There’s a resonance from even earlier, though I don’t know if 2nd century Christians knew about it, and that’s the Genesis story as an alternative to its Ancient Near Eastern contemporaries. The Mesopotamian creation stories all had creation arising from a bloody war between gods whose characters were as self-serving as Donald Trump. Both creation stories in Genesis take that model and edit it severely so that a dignified and honorable God creates the world without any violence or bloodshed. This is how the creed can function as “scripture writ small,” reminding us in one phrase (“creator of heaven and earth”) of our ancestors’ choices to align themselves with a God you can honor and trust, who created a beautiful, good world.
It can be useful to play around with the creeds and adapt them with insights from our own circumstances. So, for instance, Christians in Tanzania added to the second stanza of the Apostles’ Creed, describing Jesus as “a Jew by tribe, born poor in a little village, who left his home and was always on safari doing good.” He was “always on safari doing good,” meaning that he moved through the world watchfully, alert to opportunities to do good. That insight from Tanzanian kin enriches my image of Jesus.
But it’s important to recognize that creeds arose out of conflict. They arose when people disagreed with each other, and neither compromise nor coexistence was possible. Either the church sees God’s physical creation as the good product of a good God, or it sees physical reality as the corrupt and contaminating product of an evil God. And in these times, it may be necessary to make new statements of faith.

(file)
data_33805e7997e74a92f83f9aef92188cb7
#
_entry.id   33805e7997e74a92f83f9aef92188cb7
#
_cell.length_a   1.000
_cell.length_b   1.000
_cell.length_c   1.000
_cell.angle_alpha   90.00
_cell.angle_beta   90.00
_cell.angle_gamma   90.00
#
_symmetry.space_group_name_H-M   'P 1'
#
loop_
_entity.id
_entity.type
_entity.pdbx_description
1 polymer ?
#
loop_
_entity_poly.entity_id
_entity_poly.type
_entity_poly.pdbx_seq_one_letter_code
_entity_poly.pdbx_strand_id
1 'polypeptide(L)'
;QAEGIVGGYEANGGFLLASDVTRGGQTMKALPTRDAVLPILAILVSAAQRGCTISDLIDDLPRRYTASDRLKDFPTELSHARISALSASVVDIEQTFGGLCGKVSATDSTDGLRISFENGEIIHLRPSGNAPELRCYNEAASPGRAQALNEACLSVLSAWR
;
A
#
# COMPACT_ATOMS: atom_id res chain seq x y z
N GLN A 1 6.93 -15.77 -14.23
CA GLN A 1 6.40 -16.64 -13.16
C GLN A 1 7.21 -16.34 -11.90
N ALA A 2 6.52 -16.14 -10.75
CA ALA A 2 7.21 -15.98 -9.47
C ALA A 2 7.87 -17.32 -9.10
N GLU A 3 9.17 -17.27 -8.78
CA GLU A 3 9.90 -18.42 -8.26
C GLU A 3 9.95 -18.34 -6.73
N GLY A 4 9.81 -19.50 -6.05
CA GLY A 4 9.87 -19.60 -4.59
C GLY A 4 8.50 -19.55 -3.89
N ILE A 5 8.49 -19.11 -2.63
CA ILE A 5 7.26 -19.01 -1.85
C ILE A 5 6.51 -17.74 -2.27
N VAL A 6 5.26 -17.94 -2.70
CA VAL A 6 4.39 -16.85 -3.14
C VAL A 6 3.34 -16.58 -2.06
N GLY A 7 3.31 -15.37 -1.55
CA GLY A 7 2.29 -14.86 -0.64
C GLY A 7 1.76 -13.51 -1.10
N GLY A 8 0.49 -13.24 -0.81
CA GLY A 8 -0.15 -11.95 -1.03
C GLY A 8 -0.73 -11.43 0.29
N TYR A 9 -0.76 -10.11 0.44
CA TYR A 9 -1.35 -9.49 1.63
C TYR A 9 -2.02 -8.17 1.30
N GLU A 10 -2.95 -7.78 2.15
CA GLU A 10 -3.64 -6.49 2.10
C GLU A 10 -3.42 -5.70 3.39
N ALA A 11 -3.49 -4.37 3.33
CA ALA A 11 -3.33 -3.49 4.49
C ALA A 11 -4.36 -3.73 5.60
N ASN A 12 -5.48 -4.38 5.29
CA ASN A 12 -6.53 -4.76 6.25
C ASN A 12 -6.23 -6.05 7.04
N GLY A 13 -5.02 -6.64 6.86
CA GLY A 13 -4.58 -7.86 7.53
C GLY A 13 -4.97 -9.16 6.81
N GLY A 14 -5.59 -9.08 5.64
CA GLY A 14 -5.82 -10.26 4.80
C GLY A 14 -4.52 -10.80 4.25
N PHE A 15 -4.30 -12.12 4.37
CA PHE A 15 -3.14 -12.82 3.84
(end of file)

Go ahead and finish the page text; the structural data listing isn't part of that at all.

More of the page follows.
Our American context includes an upsurge in white “Christian” nationalism. It’s been lurking undercover for decades, certainly since the farm crisis of the 1980s, but Republicans’ appropriation of the mantle of “Christian” and the current occupant of the White House have given much more legitimacy to this movement. In 2018 at least six state legislatures passed laws mandating that every public school prominently display the U.S. motto, “In God We Trust.” This was part of a so-called legislative blitz, a model bill project conceived by the Congressional Prayer Caucus Foundation. The whole project is presented as an effort to preserve religious liberty in the US. Less savory, or less presentable allies of these efforts include the El Paso shooter and those who’ve attacked synagogues and mosques in the last couple of years. Christian nationalism is unamerican and unchristian, but it has tremendous appeal to many Americans who are aggrieved and resentful and feel out of control.